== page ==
previewed on PC
Empire: Total War is the fifth instalment in the Total War Series which has been running way back since 2000. Instead of fully land based like all previous iterations you will have to campaign on the high seas this time around. How will this title fair amongst the sea of fans?
Previous Total War games have always been based around building empires and armies, just like all other Real Time Strategy (RTS) games on the market. There is always a fine balance between resources and strategic deployment of troops that affects the outcome of any war, and Empire: Total War doesn’t shy from that formula. The game opts for both turn based strategy as well as real time strategy, which is an interesting choice, because it is not something I have seen often in many strategy games.
Empire: Total War finds you in the Early Modern Period, spanning from 1700 through to the early 1800s where you campaign for victory against around 50 factions including Europe, North Africa, the Americas and the Indies. With the new elements previously not found in the series you have to become a master strategist to do well with land and sea battles, new tactics and strategies in the mix.
There are two sides to battling at sea. The main conflict is ships fighting one another. But you can board other ships as well, or be boarded yourself. The main battle with ships seems fairly straight forward; as your empire grows so does the force of your navy. You are able to increase the size of your force, as well as upgrading your ships with bigger and deadlier guns to strike down your rivals.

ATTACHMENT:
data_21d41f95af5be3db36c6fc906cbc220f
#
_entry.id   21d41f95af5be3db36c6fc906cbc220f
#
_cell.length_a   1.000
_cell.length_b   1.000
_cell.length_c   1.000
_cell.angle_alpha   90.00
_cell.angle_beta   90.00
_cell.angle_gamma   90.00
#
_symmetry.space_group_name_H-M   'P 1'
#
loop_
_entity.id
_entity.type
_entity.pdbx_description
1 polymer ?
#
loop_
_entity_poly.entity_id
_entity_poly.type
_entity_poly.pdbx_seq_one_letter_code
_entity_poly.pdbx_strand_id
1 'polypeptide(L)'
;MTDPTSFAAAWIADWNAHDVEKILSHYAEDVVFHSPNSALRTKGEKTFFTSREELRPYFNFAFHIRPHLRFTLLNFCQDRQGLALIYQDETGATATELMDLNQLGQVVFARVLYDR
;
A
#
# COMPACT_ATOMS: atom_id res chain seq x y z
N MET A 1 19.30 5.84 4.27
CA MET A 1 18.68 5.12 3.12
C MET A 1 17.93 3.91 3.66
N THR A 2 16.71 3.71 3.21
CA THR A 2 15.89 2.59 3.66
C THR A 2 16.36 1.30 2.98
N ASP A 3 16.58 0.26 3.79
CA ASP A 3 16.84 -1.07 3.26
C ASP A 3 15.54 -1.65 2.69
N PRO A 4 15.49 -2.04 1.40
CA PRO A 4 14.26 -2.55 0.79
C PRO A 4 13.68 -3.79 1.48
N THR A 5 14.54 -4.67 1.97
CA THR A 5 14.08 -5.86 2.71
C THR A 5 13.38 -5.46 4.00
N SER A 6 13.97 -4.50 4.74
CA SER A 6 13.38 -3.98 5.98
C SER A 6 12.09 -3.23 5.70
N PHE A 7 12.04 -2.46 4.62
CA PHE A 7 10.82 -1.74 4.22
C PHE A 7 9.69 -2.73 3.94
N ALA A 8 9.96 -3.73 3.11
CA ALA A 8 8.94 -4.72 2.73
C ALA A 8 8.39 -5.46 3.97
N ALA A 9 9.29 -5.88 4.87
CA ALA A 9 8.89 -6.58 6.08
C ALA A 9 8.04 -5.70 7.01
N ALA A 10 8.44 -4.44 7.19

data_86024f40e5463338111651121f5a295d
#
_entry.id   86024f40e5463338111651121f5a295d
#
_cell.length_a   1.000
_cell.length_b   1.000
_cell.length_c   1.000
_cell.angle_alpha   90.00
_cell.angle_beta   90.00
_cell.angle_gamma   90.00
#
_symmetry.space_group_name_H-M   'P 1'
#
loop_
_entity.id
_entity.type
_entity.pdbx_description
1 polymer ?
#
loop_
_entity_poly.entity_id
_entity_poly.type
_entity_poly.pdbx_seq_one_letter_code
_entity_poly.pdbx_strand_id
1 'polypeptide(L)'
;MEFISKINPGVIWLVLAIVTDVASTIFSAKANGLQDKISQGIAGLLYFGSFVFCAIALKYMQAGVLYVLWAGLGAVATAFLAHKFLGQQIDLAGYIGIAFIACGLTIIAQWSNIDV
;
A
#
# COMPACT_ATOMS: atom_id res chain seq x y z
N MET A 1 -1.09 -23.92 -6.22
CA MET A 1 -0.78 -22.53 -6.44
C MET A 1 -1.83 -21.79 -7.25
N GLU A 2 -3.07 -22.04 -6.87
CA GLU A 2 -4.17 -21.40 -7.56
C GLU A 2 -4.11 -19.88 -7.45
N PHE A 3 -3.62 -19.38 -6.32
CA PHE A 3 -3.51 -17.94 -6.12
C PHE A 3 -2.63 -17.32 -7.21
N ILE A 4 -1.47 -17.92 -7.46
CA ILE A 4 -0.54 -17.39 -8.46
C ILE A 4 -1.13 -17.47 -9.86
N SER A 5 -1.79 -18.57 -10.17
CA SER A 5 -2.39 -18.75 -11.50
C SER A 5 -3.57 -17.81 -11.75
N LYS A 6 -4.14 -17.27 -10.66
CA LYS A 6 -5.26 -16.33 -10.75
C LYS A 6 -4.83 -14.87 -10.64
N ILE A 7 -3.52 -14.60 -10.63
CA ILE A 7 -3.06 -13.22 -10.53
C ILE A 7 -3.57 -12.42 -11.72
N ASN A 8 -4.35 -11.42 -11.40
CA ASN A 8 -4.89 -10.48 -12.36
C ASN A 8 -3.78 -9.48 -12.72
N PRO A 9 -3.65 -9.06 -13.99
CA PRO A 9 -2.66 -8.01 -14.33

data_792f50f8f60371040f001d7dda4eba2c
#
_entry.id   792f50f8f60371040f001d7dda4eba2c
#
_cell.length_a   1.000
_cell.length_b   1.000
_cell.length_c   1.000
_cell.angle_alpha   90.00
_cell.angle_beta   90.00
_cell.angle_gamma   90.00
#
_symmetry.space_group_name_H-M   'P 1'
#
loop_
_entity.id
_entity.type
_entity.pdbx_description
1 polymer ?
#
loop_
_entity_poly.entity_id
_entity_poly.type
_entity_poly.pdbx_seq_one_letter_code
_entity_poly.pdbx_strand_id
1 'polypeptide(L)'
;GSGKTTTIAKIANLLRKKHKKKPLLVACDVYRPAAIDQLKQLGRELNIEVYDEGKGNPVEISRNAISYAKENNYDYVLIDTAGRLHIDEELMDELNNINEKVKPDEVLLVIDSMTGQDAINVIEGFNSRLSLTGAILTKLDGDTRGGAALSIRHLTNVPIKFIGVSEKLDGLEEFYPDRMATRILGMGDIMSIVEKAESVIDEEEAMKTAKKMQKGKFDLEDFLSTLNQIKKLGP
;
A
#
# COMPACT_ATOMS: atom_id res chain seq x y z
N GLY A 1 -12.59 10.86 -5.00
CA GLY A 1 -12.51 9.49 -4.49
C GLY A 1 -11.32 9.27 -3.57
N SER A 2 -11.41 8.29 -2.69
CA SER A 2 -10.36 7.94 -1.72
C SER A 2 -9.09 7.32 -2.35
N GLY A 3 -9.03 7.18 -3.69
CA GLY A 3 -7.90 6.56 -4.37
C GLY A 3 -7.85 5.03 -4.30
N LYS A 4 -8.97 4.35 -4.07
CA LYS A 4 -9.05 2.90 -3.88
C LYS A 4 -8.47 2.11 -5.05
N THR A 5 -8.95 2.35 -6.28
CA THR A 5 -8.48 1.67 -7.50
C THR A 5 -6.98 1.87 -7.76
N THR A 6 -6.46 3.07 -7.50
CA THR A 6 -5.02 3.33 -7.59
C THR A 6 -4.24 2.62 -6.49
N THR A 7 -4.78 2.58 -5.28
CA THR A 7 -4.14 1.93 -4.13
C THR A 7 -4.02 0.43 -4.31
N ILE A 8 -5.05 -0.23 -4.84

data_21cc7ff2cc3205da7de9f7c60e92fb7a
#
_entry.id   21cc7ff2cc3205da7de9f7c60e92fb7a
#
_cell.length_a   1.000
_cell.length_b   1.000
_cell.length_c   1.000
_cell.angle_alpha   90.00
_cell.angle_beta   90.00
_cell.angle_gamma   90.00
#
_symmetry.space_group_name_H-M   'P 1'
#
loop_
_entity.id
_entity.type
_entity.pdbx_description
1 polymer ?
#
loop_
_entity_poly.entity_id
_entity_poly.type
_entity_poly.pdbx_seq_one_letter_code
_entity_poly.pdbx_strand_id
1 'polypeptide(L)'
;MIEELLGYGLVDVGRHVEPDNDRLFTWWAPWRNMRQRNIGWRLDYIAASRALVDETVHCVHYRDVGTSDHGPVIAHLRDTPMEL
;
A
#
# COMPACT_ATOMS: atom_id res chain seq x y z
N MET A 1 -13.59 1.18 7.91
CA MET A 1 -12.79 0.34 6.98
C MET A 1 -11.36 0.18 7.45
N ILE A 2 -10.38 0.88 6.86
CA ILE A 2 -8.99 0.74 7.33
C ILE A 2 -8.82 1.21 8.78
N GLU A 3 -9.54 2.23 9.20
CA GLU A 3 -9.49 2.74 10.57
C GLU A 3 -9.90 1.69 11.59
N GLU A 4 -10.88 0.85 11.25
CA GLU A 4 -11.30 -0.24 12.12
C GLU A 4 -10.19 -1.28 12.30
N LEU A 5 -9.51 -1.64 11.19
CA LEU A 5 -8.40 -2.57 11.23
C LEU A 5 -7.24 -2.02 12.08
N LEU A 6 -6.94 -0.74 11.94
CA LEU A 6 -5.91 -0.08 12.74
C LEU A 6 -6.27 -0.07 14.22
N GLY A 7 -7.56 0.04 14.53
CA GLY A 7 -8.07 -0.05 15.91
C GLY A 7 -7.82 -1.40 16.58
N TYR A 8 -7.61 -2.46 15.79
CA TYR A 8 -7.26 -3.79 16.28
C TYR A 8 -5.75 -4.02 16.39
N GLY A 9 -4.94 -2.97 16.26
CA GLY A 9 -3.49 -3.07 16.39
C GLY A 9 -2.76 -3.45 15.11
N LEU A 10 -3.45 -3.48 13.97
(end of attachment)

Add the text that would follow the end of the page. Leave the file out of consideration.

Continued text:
The wind plays a huge part tactics wise in naval battles when it comes down to ship placement, movement speeds and battle timing. Using the wind system allows you to set up battles the way you want them, rather then taking the fight on enemy terms. Wind can give you an advantage while sailing into battle as well when it is at your back, giving more manoeuvrability. Headwind can often make the larger ships useless as they can’t turn quickly enough to get in to firing range.
There are more aspects besides the wind that can affect the outcome of the fight. You can, for example, use different types of ammo. Grape shots are not very affective against ship hulls or masts, but can devastate the crew aboard the vessel which in turn can render the ship slower in both manoeuvring and firing rates because of fewer people manning the ship. Fewer people on board also leaves the ship more vulnerable for hijacking by the enemy.